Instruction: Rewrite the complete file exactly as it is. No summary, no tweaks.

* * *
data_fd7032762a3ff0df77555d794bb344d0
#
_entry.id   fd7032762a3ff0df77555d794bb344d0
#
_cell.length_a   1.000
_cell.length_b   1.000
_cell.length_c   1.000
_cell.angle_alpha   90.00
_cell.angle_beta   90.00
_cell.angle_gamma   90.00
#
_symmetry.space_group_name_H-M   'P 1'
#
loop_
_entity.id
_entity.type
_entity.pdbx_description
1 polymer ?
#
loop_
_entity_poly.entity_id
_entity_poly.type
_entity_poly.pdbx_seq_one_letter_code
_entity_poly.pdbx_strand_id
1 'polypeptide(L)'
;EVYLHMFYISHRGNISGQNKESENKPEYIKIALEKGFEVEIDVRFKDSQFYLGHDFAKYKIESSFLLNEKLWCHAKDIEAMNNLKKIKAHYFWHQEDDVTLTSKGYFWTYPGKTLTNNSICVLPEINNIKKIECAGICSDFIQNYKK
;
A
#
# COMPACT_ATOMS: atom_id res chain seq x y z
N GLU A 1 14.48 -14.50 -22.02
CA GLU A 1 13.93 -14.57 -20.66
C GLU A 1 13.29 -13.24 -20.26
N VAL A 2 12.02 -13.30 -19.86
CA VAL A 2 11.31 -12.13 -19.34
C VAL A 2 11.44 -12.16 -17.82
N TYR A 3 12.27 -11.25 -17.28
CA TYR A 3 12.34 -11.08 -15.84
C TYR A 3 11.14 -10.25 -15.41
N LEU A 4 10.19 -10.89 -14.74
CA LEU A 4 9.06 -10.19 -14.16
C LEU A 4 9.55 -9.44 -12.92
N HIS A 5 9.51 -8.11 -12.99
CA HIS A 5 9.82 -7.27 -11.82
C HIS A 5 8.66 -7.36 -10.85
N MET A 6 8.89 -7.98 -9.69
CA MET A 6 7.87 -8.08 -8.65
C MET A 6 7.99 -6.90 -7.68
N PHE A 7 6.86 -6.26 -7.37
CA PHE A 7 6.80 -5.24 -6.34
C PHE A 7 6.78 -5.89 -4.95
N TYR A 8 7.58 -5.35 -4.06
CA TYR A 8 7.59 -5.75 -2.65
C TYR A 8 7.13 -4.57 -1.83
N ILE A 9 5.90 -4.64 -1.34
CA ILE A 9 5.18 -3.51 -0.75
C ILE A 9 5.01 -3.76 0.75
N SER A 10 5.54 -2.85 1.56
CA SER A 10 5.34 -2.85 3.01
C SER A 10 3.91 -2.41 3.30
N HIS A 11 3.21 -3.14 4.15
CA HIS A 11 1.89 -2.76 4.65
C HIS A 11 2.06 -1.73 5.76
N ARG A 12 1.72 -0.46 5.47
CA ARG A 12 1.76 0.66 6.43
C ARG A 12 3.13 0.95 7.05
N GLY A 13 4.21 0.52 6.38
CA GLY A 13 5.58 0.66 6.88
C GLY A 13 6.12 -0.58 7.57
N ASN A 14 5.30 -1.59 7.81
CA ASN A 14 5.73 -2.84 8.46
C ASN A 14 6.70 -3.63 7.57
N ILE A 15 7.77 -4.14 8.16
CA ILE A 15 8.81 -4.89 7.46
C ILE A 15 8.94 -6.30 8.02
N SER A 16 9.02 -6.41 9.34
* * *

data_fd7032762a3ff0df77555d794bb344d0
#
_entry.id   fd7032762a3ff0df77555d794bb344d0
#
_cell.length_a   1.000
_cell.length_b   1.000
_cell.length_c   1.000
_cell.angle_alpha   90.00
_cell.angle_beta   90.00
_cell.angle_gamma   90.00
#
_symmetry.space_group_name_H-M   'P 1'
#
loop_
_entity.id
_entity.type
_entity.pdbx_description
1 polymer ?
#
loop_
_entity_poly.entity_id
_entity_poly.type
_entity_poly.pdbx_seq_one_letter_code
_entity_poly.pdbx_strand_id
1 'polypeptide(L)'
;EVYLHMFYISHRGNISGQNKESENKPEYIKIALEKGFEVEIDVRFKDSQFYLGHDFAKYKIESSFLLNEKLWCHAKDIEAMNNLKKIKAHYFWHQEDDVTLTSKGYFWTYPGKTLTNNSICVLPEINNIKKIECAGICSDFIQNYKK
;
A
#
# COMPACT_ATOMS: atom_id res chain seq x y z
N GLU A 1 14.48 -14.50 -22.02
CA GLU A 1 13.93 -14.57 -20.66
C GLU A 1 13.29 -13.24 -20.26
N VAL A 2 12.02 -13.30 -19.86
CA VAL A 2 11.31 -12.13 -19.34
C VAL A 2 11.44 -12.16 -17.82
N TYR A 3 12.27 -11.25 -17.28
CA TYR A 3 12.34 -11.08 -15.84
C TYR A 3 11.14 -10.25 -15.41
N LEU A 4 10.19 -10.89 -14.74
CA LEU A 4 9.06 -10.19 -14.16
C LEU A 4 9.55 -9.44 -12.92
N HIS A 5 9.51 -8.11 -12.99
CA HIS A 5 9.82 -7.27 -11.82
C HIS A 5 8.66 -7.36 -10.85
N MET A 6 8.89 -7.98 -9.69
CA MET A 6 7.87 -8.08 -8.65
C MET A 6 7.99 -6.90 -7.68
N PHE A 7 6.86 -6.26 -7.37
CA PHE A 7 6.80 -5.24 -6.34
C PHE A 7 6.78 -5.89 -4.95
N TYR A 8 7.58 -5.35 -4.06
CA TYR A 8 7.59 -5.75 -2.65
C TYR A 8 7.13 -4.57 -1.83
N ILE A 9 5.90 -4.64 -1.34
CA ILE A 9 5.18 -3.51 -0.75
C ILE A 9 5.01 -3.76 0.75
N SER A 10 5.54 -2.85 1.56
CA SER A 10 5.34 -2.85 3.01
C SER A 10 3.91 -2.41 3.30
N HIS A 11 3.21 -3.14 4.15
CA HIS A 11 1.89 -2.76 4.65
C HIS A 11 2.06 -1.73 5.76
N ARG A 12 1.72 -0.46 5.47
CA ARG A 12 1.76 0.66 6.43
C ARG A 12 3.13 0.95 7.05
N GLY A 13 4.21 0.52 6.38
CA GLY A 13 5.58 0.66 6.88
C GLY A 13 6.12 -0.58 7.57
N ASN A 14 5.30 -1.59 7.81
CA ASN A 14 5.73 -2.84 8.46
C ASN A 14 6.70 -3.63 7.57
N ILE A 15 7.77 -4.14 8.16
CA ILE A 15 8.81 -4.89 7.46
C ILE A 15 8.94 -6.30 8.02
N SER A 16 9.02 -6.41 9.34